The mild winter weather inspired me to discuss Twachtman’s painting Summer (late 1890s) on a recent tour. Participants from across the globe–Dominican Republic, Ireland, Poland, and the United States–all said Twachtman’s painting reminded them of home. Interestingly, the canvas does depict a home: the artist’s in Greenwich, Connecticut.
On a recent Spotlight Tour, Joseph Marioni’s bright canvases left many in the group cold. Responses ranged from a resolute “not interested” to a searching, “what do they add to the history of art?” Gallery Educator Alice Shih pointed out that, for some, Joseph Marioni‘s paintings may be best brought into focus by the work of other artists hanging nearby. Alice pointed out sight lines from Marioni to Matisse, to Kandinsky, and along a river of blues and pinks in Gene Davis, to Morris Louis, Adolph Gottlieb, diving into two deep blue Marionis a few galleries beyond.
Alice built further context through metaphor. She told us that the feeling of “egg yolk” pops into her head when she looks at a particular yellow painting by Marioni. (I see pollen, which leads me to the work of another artist recently at the Phillips).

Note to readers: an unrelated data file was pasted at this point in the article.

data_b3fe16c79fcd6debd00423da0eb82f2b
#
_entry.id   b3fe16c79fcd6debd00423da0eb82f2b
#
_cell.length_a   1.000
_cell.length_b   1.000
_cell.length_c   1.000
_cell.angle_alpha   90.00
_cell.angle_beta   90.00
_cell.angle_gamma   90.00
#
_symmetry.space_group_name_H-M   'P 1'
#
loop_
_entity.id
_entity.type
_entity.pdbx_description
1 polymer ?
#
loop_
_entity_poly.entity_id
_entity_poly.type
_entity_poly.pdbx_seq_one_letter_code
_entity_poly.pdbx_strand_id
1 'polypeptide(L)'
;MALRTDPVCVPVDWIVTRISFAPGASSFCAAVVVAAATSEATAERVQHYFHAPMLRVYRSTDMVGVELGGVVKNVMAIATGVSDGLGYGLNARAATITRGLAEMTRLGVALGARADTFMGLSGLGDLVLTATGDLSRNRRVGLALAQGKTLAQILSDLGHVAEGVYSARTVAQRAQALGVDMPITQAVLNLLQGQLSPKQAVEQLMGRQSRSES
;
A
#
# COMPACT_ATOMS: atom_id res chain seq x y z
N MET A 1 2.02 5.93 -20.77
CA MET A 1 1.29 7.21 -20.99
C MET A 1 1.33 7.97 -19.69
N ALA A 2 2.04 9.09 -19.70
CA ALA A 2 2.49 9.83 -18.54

Later I asked Alice if this kind of color association happens for her with other works by Marioni. She shared this list:
*Red Painting (2002): lava
*Yellow Painting, (2011): the song Good Day Sunshine by The Beatles
*Blue Painting (1995): the night sky (it has spotty moments when it could seem like stars)
Does Marioni’s work bring up particular memories, sensations, references, or metaphors for you? Please comment and let us know.
Cecilia Wichmann, Publicity and Marketing Manager
Earlier this week, I started my spotlight tour by asking the group to collectively come up with ten words or phrases to describe Degas’s Dancers at the Barre. Here’s what they shared:
What word would you use? Leave a comment, and let me know.